Canned goods in bomb shelters

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I recently made some tacos with canned refried black beans.

The beans tasted a little off so I spiced them up with onions, jalapenos, ghost peppers and hot sauce to make them palatable.

Curious, I glanced at the bottom of the can and it read “12SEPT10.” Whether that’s 9/12/10 or 9/10/12, I cannot say.

But does it matter?

Aren’t canned goods supposed to last forever?

Builders of fallout shelters thought so.

During the cold war of the ‘50’s and ‘60’s, when American children were taught by Bert the Turtle to “duck and cover” in the event of attack, bomb shelters were all the rage, stocked with canned goods, bottled water and flashlights.

Especially paranoid people built their shelters in the dead of night, or assured others it was a wine or fruit cellar, for fear that they would be overrun by panicked and unprepared neighbors when the bomb actually fell.

Even today, there is a strong underground economy pushing fallout shelters and their supplies.

One particular site promises, “Some canned foods last anywhere between 2-25 years (and sometimes more!).

This will be priceless for the duration of the apocalypse and recovery period. By the time some of your cans begin to expire, humanity will be on the rise again.

But just because food is past its expiration date doesn’t mean it’s unsafe to eat.

No federal law mandates expiration dates except for infant formula, though some state laws require it for meat and milk.

Generally, if the can is intact — and not bulging and pulsing like that scene in the movie Alien — its age is only going to affect taste and nutrient value.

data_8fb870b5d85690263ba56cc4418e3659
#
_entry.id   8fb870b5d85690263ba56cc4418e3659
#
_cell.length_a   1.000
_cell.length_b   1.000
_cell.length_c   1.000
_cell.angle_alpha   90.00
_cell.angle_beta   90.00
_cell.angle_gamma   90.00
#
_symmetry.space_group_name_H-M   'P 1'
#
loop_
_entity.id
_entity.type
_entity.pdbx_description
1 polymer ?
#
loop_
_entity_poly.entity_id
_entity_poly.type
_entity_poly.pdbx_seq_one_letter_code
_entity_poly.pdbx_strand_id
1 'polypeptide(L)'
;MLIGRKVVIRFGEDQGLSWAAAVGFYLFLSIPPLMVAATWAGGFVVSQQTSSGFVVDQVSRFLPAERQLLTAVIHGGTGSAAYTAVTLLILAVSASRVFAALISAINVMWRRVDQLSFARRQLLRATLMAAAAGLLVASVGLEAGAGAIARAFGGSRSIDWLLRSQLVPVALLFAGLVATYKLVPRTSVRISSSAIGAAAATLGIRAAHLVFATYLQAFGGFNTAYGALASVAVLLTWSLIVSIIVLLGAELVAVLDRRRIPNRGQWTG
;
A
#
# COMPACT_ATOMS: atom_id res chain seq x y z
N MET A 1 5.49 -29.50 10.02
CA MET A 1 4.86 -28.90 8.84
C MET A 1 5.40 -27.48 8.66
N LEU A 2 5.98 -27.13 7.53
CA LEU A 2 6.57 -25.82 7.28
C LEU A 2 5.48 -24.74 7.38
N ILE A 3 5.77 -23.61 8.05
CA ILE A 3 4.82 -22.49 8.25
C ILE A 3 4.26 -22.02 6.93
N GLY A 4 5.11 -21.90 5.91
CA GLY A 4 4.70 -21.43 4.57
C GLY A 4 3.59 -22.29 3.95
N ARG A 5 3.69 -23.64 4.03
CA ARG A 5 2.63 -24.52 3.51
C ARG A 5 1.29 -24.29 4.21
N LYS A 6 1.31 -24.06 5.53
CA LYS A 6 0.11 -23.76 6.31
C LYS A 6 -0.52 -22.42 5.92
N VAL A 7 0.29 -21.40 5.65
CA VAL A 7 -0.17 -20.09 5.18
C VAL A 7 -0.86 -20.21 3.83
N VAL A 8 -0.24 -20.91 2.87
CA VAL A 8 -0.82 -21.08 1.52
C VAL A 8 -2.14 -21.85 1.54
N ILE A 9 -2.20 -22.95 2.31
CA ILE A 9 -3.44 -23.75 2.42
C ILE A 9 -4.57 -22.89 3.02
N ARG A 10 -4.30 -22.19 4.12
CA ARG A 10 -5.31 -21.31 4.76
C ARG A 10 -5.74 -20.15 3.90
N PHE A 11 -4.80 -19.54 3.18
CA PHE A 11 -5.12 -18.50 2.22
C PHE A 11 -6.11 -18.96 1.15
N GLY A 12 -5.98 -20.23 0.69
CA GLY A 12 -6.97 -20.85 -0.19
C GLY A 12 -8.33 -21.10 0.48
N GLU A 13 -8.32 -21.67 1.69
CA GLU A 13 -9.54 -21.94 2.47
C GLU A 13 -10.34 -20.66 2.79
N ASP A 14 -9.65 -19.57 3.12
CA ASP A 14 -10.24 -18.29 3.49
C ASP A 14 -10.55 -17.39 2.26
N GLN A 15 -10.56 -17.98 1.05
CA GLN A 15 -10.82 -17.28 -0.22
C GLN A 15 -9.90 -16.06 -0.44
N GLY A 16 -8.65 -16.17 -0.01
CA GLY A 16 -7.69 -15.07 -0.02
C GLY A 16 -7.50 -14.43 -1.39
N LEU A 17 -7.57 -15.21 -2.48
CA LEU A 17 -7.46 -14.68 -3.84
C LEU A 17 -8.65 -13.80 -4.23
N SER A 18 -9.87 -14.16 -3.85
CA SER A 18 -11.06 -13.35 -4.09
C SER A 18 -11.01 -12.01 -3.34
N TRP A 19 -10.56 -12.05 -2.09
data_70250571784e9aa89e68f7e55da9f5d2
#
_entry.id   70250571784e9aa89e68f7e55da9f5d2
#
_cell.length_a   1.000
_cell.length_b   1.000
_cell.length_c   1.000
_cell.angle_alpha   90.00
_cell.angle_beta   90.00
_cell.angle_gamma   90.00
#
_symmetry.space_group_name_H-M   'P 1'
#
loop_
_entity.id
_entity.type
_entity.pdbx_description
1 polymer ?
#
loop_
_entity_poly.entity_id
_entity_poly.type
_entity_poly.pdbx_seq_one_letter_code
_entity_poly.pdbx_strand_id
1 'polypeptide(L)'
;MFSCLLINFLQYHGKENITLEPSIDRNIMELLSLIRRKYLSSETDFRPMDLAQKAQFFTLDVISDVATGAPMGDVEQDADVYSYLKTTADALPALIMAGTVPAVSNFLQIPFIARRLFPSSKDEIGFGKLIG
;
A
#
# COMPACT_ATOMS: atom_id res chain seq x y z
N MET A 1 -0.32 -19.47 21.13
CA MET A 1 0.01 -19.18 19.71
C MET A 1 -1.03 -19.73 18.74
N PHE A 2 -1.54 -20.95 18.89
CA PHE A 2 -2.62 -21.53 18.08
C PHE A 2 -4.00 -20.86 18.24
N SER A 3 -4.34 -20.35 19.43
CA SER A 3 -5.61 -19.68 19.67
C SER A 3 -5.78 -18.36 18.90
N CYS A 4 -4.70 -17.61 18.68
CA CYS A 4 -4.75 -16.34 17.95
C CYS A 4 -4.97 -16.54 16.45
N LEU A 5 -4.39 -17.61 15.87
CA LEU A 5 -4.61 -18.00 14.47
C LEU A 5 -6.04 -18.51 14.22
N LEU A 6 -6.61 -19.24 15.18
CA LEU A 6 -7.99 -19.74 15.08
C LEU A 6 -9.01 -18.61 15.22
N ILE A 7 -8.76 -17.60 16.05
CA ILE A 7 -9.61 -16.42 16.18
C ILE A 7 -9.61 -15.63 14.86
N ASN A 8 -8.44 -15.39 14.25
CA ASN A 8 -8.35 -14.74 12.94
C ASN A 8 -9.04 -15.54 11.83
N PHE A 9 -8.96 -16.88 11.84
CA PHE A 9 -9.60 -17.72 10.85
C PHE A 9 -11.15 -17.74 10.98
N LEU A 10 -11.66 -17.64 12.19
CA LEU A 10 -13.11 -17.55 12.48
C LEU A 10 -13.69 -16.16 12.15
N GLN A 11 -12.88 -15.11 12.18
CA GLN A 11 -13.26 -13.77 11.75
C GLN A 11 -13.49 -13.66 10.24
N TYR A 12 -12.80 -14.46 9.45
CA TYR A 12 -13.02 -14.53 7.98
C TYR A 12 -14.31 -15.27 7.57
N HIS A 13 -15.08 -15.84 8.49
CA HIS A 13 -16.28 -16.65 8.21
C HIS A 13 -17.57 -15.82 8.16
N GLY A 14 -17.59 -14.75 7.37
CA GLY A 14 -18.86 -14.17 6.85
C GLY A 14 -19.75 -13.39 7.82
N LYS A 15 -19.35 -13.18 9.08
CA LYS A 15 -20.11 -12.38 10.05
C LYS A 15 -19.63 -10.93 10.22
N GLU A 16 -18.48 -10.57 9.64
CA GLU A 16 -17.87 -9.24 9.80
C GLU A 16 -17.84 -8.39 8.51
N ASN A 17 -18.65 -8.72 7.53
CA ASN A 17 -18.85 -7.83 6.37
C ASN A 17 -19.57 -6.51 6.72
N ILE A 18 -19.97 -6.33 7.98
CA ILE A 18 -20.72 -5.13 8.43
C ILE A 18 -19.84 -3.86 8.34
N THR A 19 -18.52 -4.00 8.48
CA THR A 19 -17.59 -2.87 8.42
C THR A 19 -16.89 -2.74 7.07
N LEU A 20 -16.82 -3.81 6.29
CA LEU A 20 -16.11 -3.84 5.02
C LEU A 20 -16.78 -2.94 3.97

So why have expiration dates at all?

John Ruff, president of the Institute of Food Technologists in Chicago, told NPR that it’s done “to protect the reputation of their products.”

“In 40 years, in eight countries, if I think of major product recalls and food poisoning outbreaks, I can't think of [one] that was driven by a shelf-life issue,” he said.

The NPR story goes on to describe experiments on old canned goods discovered on shelves or even recovered from a sunken ship a century ago. Except for lower levels of nutrients, the food seemed and tested normal (though apparently, nobody bothered to taste it).

Janet Dudek, one of the scientists who tested the old food, said “It would have been safe to eat if the can itself maintained its integrity.”

Well then. Go ahead and keep those cans.

If it passes your sniff and taste test, gladly serve it to your family and friends.

Keep some hot peppers on hand for borderline cases.

And if you’re looking into a fallout shelter? Don’t forget the can opener.

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Nick Roumel is a principal with Nacht & Roumel, PC, a firm in Ann Arbor specializing in employment and civil right litigation. He also has many years of varied restaurant and catering experience, has taught Greek cooking classes, and wrote a food/restaurant column for “Current” magazine in Ann Arbor. Follow him at @nickroumel.
 

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